On the other hand, the purpose of inventing ripe tea was to supply artificially fermented tea for instant consumption within a short period of time without the long natural aging process, so to speak, "people can consume the ripe tea once it is manufactured". Therefore, we can surely say that the taste of ripe Puerh is actually fixed at the very beginning. Certainly, ripe Puerh with appropriate degree of fermentation will taste great initially. Theoretically, there is no need for further storage to expect an improvement because ripe Puerh was designed as a "short-term" substitution for aged raw Puerh tea (in terms of "short-term" referring here, it means 5 to 10 years when comparing with the normal aging years of raw tea which may take 30 to 40 years).
Some may argue that there is still some little room for ripe Puerh's improvement. That is possible. Cloud is of the view that the improvement may come from the gradually vanishing unpleasant fermented smell remaining on the tea cake after the process of artificial fermentation or from the aging ability of the unfermented raw part which should be treated as an incomplete fermentation. In other words, if the artificial fermentation is 100%, Cloud believes that there is not much room for further aging (except one case that one may still feel improvement from the 100% fermented ripe tea because the better feeling comes after the unpleasant fermented smell (the earthy taste) has vanished).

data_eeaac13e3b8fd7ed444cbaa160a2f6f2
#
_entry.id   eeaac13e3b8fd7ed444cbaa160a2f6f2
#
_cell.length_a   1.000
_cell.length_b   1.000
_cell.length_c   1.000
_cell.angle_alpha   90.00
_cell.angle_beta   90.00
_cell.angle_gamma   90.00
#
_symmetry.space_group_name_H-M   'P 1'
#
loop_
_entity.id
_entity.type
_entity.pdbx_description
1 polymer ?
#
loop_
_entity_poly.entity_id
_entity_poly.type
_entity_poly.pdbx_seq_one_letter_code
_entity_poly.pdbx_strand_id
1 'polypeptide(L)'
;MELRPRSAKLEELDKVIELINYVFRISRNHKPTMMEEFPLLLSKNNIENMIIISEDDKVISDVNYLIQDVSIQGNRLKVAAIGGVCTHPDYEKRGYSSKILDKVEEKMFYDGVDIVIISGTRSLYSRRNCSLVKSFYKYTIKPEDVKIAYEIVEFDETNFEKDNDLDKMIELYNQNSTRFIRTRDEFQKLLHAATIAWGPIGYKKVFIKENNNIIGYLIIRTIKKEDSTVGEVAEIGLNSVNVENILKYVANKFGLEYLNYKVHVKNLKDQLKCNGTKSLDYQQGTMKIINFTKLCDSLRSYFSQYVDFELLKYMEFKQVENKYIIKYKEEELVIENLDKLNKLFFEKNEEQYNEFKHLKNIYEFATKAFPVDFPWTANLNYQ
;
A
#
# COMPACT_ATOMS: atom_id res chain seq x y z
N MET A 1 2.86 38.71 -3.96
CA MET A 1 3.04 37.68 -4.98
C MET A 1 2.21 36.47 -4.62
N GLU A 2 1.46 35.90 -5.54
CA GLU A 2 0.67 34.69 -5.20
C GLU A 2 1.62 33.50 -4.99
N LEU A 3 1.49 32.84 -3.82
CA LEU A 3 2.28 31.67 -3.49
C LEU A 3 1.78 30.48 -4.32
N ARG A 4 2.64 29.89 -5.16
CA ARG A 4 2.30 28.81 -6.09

Although after more than a decade's aging time (no matter under what storage conditions), fermented ripe Puerh is still ripe Puerh even though it changes from a young ripe Puerh to an aged ripe Puerh. The tea broth of aged ripe Puerh is more or less mellower and sweeter. However, it is still lack of vividness and incredible aftertaste normally offered by aged raw Puerh. Therefore, tea lovers will discover that there will be no obvious changes of the ripe Puerh flavor even though the ripe tea has been stored for several years or a decade. That's why Cloud always advises novices, "If you have already prepared for storing Puerh tea in the next 20 years, it'd be better for you to store mainly on raw Puerh because 20 years or above raw tea will normally offer a great aftertaste with a truly tasty and vivid tea broth."